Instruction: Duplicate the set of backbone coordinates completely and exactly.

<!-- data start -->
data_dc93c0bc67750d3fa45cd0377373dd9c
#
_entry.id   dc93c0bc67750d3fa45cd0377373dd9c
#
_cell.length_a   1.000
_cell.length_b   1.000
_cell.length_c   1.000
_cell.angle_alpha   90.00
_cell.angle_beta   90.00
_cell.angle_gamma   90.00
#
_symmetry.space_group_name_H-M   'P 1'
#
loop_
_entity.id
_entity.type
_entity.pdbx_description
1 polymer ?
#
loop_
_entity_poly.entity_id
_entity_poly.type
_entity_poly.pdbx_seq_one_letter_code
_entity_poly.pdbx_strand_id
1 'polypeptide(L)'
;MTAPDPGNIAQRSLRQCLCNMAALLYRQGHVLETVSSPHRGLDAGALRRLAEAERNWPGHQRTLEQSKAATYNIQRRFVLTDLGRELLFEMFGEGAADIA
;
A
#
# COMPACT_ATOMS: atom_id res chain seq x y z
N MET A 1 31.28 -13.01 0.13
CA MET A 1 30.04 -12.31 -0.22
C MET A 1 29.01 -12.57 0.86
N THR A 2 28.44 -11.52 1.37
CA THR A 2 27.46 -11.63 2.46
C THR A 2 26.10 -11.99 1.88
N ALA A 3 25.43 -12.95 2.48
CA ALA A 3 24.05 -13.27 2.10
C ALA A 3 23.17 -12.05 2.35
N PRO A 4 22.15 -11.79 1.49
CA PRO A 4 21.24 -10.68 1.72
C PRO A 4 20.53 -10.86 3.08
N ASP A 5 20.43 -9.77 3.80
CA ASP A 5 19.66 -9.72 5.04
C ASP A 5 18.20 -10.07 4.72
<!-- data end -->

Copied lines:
data_dc93c0bc67750d3fa45cd0377373dd9c
#
_entry.id   dc93c0bc67750d3fa45cd0377373dd9c
#
_cell.length_a   1.000
_cell.length_b   1.000
_cell.length_c   1.000
_cell.angle_alpha   90.00
_cell.angle_beta   90.00
_cell.angle_gamma   90.00
#
_symmetry.space_group_name_H-M   'P 1'
#
loop_
_entity.id
_entity.type
_entity.pdbx_description
1 polymer ?
#
loop_
_entity_poly.entity_id
_entity_poly.type
_entity_poly.pdbx_seq_one_letter_code
_entity_poly.pdbx_strand_id
1 'polypeptide(L)'
;MTAPDPGNIAQRSLRQCLCNMAALLYRQGHVLETVSSPHRGLDAGALRRLAEAERNWPGHQRTLEQSKAATYNIQRRFVLTDLGRELLFEMFGEGAADIA
;
A
#
# COMPACT_ATOMS: atom_id res chain seq x y z
N MET A 1 31.28 -13.01 0.13
CA MET A 1 30.04 -12.31 -0.22
C MET A 1 29.01 -12.57 0.86
N THR A 2 28.44 -11.52 1.37
CA THR A 2 27.46 -11.63 2.46
C THR A 2 26.10 -11.99 1.88
N ALA A 3 25.43 -12.95 2.48
CA ALA A 3 24.05 -13.27 2.10
C ALA A 3 23.17 -12.05 2.35
N PRO A 4 22.15 -11.79 1.49
CA PRO A 4 21.24 -10.68 1.72
C PRO A 4 20.53 -10.86 3.08
N ASP A 5 20.43 -9.77 3.80
CA ASP A 5 19.66 -9.72 5.04
C ASP A 5 18.20 -10.07 4.72